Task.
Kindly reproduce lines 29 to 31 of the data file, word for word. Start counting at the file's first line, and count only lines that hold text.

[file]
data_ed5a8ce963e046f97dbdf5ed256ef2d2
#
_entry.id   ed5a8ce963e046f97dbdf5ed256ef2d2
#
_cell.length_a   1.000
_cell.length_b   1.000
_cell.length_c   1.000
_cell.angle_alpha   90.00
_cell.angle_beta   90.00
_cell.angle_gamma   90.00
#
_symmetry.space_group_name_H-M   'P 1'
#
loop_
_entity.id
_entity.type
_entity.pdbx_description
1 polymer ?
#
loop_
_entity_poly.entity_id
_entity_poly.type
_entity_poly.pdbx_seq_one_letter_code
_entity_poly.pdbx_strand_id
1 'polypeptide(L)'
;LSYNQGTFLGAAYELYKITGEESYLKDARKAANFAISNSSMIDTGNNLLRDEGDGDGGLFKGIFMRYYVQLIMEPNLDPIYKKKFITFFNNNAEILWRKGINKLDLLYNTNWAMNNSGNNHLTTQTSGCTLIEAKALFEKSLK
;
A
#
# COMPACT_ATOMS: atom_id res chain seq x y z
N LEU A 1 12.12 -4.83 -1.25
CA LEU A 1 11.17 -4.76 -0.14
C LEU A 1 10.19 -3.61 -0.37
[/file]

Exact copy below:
#
# COMPACT_ATOMS: atom_id res chain seq x y z
N LEU A 1 12.12 -4.83 -1.25